As the 2023 NRL season draws to a conclusion, the Warriors are preparing to initiate contract extension talks with Andrew Webster, the widely acknowledged Dally M Coach of the Year favourite. Despite only being in the initial year of a three-year pact, Webster has shown remarkable prowess leading the Warriors and is on track to secure a top-four finish in the regular season.
Webster’s appointment as coach brought about minimal media hype, with the move of fellow Panthers assistant, Cameron Ciraldo, to the Bulldogs dominating the headlines. Nevertheless, Webster’s success at the Warriors has defied pre-season predictions and his coaching reputation has soared.
George proclaimed, “We’re all on the same page. We know what we’re doing and we know where we’re going. The focus is doing the best we can for this year. We’re not stressing about it and we’ll address it at the end of the season, for sure. He’s well and truly part of our future and we’ll deal with that when we need to.”
Webster, who has previously expressed his aspirations to coach the Warriors “forever” and create a long-term legacy like Wayne Bennett, Craig Bellamy, Trent Robinson and Ivan Cleary, has successfully established the squad as title contenders in the aftermath of the COVID-19 impact.
Through his capable coaching, players like Shaun Johnson, Wayde Egan, Dylan Walker and Addin Fonua-Blake have exhibited career-best forms. Meanwhile, new sign-ups such as Jackson Ford and Luke Metcalf have thrived under his leadership.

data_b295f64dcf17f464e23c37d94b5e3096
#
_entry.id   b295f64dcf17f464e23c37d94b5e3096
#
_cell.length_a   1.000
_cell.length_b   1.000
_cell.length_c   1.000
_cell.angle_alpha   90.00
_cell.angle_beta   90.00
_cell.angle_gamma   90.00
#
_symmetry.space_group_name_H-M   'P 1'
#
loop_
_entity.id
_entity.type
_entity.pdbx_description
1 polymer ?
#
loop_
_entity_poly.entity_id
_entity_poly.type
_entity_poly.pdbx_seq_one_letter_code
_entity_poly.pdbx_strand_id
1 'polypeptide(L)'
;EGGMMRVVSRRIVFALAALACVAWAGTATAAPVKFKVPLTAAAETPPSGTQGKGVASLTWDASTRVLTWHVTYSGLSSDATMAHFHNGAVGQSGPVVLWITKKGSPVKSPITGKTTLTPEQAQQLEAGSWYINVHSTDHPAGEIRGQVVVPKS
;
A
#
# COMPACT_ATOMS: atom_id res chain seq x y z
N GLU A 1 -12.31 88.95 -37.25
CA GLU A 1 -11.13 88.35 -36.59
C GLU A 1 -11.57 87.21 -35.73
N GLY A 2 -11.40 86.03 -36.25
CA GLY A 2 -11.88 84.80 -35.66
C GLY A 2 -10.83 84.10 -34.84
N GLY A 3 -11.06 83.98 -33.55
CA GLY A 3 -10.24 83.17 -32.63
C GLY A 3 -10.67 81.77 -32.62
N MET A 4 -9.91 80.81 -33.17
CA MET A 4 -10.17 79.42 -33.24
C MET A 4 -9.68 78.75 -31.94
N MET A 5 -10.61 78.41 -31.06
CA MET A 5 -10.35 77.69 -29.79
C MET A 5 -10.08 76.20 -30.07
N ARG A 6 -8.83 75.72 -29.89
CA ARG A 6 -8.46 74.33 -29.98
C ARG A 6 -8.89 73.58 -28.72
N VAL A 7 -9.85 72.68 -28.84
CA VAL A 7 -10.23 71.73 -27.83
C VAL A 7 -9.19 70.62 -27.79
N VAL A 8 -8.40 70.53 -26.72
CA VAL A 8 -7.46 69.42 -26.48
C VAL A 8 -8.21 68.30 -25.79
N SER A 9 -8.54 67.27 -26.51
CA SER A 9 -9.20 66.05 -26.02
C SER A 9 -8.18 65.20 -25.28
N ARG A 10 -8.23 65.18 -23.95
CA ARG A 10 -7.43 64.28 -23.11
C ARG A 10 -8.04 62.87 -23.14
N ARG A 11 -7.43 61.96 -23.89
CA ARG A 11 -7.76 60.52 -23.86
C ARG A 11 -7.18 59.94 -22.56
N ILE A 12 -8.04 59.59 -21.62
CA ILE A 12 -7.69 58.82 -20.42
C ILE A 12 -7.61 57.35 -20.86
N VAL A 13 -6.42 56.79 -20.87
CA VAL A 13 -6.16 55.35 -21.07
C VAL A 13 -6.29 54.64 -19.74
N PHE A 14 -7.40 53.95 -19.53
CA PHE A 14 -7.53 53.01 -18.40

Webster’s situation mirrors that of Craig Fitzgibbon who was signed to an extended contract with the Sharks after his successful debut as an NRL coach, culminating in a second-place finish for Cronulla in the 2022 regular season. This added three years to his tenure, cementing his association with the Sharks until 2027.
Webster is expected to be on the brink of a similar contract extension.
Earlier this year, when questioned about his decision to accept the Warriors position after previously serving as an assistant, Webster shared, “I think if you look at most rookie coaches who get their first start, a few of them have either worked at the club or played at the club. I feel like that’s the best fit sometimes. The situation is not daunting because you know the club’s DNA and what you can change from a different perspective. I felt like it was a comfortable fit. Going back to New Zealand was going to bring a lot of stability, and it ticked a lot of boxes.”